Red dog

The ileal digestibility of most amino acids is greater in red dog than in wheat middlings when fed to growing pigs

Casas, G. A. and H. H. Stein. 2017. The ileal digestibility of most amino acids is greater in red dog than in wheat middlings when fed to growing pigs. J. Anim. Sci. 95:2718-2725. Link to abstract

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Digestibility of energy and nutrients in wheat middlings and red dog fed to pigs

Wheat middlings and red dog are two coproducts of the wheat milling process that are used as sources of energy and protein in animal feed. Wheat middlings are granular particles of the wheat endosperm, bran and germ. Red dog consists mainly of the aleurone layer that lies between the bran and the endosperm, along with small particles of bran, germ, and flour. It is often used in extrusion mixtures and as a pellet binder. The composition of wheat middlings varies from mill to mill because of the different conditions under which they are produced.

Wheat and wheat co-products contain more non-starch polysaccharides (NSP) than other grains commonly fed to pigs. Because pigs lack the enzymes needed to digest NSPs, this may affect the digestibility of energy and nutrients. An experiment was conducted to determine the apparent total tract digestibility (ATTD) of gross energy (GE), dry matter (DM), and organic matter (OM), and the concentration of digestible energy (DE) and metabolizable energy (ME) in ten sources of wheat middlings as well as one source of red dog.

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Standardized ileal digestibility of amino acids in wheat middlings and red dog fed to pigs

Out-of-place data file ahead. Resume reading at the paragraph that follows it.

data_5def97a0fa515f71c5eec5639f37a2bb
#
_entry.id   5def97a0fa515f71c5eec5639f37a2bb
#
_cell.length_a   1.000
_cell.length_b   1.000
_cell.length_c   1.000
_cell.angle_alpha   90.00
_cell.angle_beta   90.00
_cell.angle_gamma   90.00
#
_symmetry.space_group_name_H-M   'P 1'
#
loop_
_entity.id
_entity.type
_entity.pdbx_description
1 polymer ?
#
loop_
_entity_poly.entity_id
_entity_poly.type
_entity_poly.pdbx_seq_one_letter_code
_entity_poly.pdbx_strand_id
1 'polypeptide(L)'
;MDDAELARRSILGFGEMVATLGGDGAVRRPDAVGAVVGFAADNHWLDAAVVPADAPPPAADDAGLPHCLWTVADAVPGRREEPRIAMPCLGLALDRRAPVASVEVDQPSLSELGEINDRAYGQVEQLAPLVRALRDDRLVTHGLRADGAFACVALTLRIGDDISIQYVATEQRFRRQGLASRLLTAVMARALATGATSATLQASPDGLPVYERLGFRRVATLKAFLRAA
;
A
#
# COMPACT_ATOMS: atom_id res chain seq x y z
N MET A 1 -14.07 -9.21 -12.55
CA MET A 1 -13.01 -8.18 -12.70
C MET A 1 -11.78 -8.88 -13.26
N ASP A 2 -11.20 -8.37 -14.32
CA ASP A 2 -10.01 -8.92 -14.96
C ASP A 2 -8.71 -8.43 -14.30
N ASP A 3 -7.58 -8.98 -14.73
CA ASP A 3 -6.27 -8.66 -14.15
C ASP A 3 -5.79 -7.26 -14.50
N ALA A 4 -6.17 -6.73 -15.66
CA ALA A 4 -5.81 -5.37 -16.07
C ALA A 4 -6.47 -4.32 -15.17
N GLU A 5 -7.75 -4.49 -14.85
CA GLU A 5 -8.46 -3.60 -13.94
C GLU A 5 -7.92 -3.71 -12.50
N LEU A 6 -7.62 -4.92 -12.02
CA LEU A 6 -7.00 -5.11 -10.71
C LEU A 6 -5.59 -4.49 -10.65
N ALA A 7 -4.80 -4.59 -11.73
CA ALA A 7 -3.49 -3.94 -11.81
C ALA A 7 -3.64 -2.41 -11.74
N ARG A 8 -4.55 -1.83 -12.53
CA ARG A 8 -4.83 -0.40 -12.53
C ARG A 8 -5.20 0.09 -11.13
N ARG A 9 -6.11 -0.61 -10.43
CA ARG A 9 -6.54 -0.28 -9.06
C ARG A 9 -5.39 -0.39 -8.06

Wheat middlings and red dog are coproducts of the wheat milling process that are used as a source of energy and protein in animal feed. Wheat middlings are granular particles of the wheat endosperm, bran and germ. Red dog consists mainly of the aleurone layer that lies between the bran and the endosperm, along with small particles of bran, germ, and flour. It is often used in extrusion mixtures and as a pellet binder.

The digestibility of crude protein and amino acids in wheat coproducts produced in China has been reported, but there is limited information about the nutritional value of wheat middlings and red dog produced in the United States. In addition, because wheat coproducts vary in terms of the conditions under which they are produced, their nutritional value may vary as well. Therefore, the objective of this experiment was to determine the concentration and digestibility of crude protein and amino acids in ten sources of wheat middlings and in one source of red dog.

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